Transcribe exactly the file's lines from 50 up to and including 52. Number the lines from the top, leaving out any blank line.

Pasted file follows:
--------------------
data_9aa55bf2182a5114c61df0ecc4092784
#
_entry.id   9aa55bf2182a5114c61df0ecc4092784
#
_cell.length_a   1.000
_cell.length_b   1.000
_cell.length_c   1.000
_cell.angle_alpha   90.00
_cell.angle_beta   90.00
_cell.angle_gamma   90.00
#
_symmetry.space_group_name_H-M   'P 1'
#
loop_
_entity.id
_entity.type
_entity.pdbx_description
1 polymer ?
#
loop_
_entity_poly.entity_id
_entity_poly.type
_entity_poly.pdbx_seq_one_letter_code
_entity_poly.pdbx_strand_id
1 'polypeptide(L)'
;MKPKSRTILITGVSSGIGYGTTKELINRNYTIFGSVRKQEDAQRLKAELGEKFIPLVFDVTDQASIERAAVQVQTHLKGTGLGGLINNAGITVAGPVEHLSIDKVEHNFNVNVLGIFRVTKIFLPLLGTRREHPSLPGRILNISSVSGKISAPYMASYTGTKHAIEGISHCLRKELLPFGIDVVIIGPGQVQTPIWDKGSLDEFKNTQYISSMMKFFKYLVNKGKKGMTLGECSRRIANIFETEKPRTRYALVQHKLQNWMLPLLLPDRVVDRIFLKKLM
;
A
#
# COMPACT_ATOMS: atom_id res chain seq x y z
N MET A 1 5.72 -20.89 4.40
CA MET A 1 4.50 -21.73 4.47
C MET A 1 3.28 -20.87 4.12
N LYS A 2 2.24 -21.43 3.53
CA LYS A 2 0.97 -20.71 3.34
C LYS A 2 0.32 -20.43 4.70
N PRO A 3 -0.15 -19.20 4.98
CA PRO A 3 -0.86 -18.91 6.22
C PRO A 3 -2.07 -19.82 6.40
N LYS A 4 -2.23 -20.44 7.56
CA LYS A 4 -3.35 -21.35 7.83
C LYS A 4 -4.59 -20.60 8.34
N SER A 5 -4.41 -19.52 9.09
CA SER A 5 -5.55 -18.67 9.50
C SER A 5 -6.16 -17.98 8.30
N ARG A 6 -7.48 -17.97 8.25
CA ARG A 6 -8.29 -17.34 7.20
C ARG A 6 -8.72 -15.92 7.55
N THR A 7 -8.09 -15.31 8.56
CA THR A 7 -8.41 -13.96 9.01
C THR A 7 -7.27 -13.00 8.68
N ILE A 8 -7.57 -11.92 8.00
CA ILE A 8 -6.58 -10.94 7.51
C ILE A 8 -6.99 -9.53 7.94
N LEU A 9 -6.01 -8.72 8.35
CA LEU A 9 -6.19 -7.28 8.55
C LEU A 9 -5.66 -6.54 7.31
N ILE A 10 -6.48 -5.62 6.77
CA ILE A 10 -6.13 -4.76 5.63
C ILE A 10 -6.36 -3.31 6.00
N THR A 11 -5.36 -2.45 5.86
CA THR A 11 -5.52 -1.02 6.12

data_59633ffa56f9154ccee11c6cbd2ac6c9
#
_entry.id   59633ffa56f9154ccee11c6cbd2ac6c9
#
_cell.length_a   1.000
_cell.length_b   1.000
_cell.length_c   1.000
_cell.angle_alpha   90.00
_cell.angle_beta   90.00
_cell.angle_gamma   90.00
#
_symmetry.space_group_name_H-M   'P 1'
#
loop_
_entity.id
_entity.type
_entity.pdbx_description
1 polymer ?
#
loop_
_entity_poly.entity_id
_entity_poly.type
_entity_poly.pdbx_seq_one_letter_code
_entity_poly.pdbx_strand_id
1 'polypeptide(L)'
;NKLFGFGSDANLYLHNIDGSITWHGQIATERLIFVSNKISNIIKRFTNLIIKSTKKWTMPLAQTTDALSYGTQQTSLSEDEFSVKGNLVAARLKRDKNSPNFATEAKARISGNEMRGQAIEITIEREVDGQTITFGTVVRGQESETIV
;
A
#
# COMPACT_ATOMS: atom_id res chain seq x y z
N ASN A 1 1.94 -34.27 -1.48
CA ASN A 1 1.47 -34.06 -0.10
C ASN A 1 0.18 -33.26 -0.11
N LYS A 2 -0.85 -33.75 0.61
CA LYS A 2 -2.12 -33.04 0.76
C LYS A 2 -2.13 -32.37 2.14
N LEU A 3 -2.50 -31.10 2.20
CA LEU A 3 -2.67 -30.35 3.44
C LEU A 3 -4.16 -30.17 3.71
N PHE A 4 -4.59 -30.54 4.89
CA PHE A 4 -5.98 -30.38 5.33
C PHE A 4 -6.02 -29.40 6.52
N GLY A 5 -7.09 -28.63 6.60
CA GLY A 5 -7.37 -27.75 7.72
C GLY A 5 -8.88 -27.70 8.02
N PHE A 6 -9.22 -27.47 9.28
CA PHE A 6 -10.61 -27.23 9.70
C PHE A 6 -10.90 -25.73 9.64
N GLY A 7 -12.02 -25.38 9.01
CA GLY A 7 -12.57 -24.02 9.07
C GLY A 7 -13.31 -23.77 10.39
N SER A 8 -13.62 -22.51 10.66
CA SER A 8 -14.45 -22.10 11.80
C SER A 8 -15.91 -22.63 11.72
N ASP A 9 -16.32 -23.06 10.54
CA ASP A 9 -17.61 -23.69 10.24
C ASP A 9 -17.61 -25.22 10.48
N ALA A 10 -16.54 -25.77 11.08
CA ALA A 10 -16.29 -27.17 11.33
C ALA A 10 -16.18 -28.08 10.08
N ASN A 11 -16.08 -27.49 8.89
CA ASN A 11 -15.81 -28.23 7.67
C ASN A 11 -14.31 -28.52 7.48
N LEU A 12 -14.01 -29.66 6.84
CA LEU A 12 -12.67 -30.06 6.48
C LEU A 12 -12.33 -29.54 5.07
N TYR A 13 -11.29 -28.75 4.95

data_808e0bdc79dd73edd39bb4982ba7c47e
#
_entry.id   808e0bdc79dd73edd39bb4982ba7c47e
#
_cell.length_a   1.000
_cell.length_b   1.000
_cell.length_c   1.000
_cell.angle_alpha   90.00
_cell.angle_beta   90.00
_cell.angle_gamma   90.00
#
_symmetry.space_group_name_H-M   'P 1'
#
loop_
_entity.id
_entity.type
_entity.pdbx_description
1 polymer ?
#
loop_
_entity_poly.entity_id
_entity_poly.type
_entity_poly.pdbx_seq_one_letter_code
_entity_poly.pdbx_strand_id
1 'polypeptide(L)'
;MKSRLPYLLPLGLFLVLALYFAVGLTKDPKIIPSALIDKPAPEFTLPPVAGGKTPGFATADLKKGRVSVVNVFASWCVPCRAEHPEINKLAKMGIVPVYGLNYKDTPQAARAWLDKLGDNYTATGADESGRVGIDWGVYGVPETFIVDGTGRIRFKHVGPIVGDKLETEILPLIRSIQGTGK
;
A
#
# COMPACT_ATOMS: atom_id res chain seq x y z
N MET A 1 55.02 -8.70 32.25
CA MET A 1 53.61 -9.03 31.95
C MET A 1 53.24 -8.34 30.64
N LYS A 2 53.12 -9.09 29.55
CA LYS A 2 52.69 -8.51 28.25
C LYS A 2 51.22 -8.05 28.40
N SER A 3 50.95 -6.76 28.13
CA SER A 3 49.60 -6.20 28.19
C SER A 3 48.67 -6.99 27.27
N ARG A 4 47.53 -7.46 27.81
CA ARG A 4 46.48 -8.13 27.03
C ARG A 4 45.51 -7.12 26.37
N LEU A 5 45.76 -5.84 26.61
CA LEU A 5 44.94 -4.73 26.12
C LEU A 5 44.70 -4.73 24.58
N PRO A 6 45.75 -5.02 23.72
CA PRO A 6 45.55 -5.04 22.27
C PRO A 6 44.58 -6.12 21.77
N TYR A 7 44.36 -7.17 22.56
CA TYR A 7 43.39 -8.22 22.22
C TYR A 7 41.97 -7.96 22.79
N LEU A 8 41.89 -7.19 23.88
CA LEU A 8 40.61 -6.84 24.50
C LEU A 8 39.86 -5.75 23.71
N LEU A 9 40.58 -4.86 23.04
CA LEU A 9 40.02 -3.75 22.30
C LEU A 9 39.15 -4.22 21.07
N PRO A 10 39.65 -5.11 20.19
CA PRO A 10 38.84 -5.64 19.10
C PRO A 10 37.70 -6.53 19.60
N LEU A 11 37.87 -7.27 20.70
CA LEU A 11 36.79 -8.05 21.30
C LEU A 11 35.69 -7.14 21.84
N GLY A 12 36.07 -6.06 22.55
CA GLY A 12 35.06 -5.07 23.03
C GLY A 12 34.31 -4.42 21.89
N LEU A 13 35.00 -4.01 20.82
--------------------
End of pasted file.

CA THR A 7 -8.41 -13.96 9.01
C THR A 7 -7.27 -13.00 8.68
N ILE A 8 -7.57 -11.92 8.00